My fiancé and I fight. Sometimes. I’m told its part of engagement and part of being human. I’m also keenly aware that as much of it is due to my perpetual asinine nature as anything. Hopefully that’s a start.
A couple days ago, we were out walking with another couple by a small pond. The temperature had dipped below zero the previous night and a sheet of ice floated on the surface. I looked at the ice and came to an immediate conclusion: seeing as the temperature had only recently dropped to seasonal norms, the ice couldn’t be very thick. As if to prove the point to myself, I picked up a piece of gravel and threw it into the lake, fully expecting it to bomb through the ice with an edifying crack. Instead it fell with a resolute thud onto the surface where it remained. The ice held.
I was amazed. As my fiancé can tell you, I’m usually not so wrong.
“Look! Look!” I yelled to everyone. “The ice is so much thicker than I thought! The rock didn’t break the surface!”
They paused for a moment. The other couple looked at me with a concerned version of curiosity and my fiancé gave me a sweet smile, the kind of look a mother gives to her three-year-old when he’s elated to discover that with a simple push of the handle his poo-poo disappears down the toilet. So I stifled anything resembling wonder and quietly shuffled away from the lake, leaving the rock sitting on the surface of the ice. Stupid pond.
There’s an old Polaroid picture in the novel I’m reading. I purchased the book this summer at a library and upon discovering the photo employed it as a bookmark.
The picture is of a woman, a young woman, maybe even a teenager. She is standing in a white doorway wearing a black sweatshirt with long brown hair that’s arranged in a ponytail and resting upon her right shoulder. She has her hand outstretched toward the camera with the palm face down so that her arm covers the bottom half of her face. I assume she is smiling, just from the way her eyes are narrowed and the skin around them pushed upward.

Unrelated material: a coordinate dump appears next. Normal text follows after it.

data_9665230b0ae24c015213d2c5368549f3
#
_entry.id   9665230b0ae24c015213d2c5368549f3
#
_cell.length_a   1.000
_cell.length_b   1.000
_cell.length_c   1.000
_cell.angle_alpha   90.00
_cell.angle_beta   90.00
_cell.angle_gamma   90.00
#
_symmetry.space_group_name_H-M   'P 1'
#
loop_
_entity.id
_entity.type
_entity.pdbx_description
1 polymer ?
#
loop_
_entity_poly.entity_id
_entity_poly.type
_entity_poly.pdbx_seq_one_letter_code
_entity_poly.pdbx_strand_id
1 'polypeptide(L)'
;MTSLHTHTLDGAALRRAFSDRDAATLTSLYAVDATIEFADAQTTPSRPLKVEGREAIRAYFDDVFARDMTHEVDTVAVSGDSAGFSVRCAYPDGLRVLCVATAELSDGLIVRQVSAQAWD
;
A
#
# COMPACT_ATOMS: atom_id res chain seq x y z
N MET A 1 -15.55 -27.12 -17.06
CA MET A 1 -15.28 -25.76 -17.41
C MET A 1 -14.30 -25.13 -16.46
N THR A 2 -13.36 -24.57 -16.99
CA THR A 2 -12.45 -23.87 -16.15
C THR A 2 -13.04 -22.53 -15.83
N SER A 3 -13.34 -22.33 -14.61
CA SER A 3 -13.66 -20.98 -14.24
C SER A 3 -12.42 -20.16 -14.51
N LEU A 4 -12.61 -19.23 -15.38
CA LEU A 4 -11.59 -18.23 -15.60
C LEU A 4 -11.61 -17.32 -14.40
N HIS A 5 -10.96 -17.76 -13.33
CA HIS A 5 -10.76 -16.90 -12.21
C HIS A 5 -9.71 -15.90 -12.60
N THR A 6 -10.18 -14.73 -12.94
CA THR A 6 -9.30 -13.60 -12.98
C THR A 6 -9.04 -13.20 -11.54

I am tempted to believe the world is as I see it. And when the ice doesn’t break I’m tempted to give in to the demons of apathy that so readily piece together the remnants of my pride.
I am jealous of couples who say they never fight, as I am jealous of one who throws a rock into a pond and isn’t the least bit surprised when it doesn’t break through. Sometimes I feel the need to defend the way we are to the world as I see it, one in which true love doesn’t consist of bickering and the girl with her hand in front of her face is smiling and not yelling at the man behind the camera for being an obstinate ass. Even though he probably deserved it.
I mentioned this to my fiancé the other day and she disagreed. “I’m glad we fight,” she said, “otherwise we’d be pretty awful at apologizing.” When alls said and done, I’d still choose her. Again and again.
For there is a photograph of a young woman in my book, she may be smiling but she could also be frowning, angry or even sad. There is a pond outside that is freezing over faster than I’d imagined. There is a world and a cosmos that exists in a mystery that will continue, whether or not I am able to figure it out.
And so I throw rocks and read books and I remain aghast when the world around me proves itself stronger, colder and more beautiful than I had perceived. To the pond, my fiancé, the entire cosmos to which I belong, and the Creator Of It All, I hope you will consider this an apology. An apology for my pride and my hubris, my heart of asinine willfulness and my eagerness to believe in the truth I hold up instead of the Truth That Is. I hope you will consider my perpetual befuddlement and awe as proof of my sincerity.
When alls said and done, I am grateful for moments when my perceptions becoming a boomerang of truth careening back into my face. I am thankful that reality is reality whether or not I see it as such and thankful that my hubris is capable of cracking before the ice on the pond. I am thankful for the grace that grants photographs in old books, composure to apologize, pretty women to smile, and wonder in the face of it all. Lest I just become an obstinate ass, permanently.
So my fiancé is grateful as well.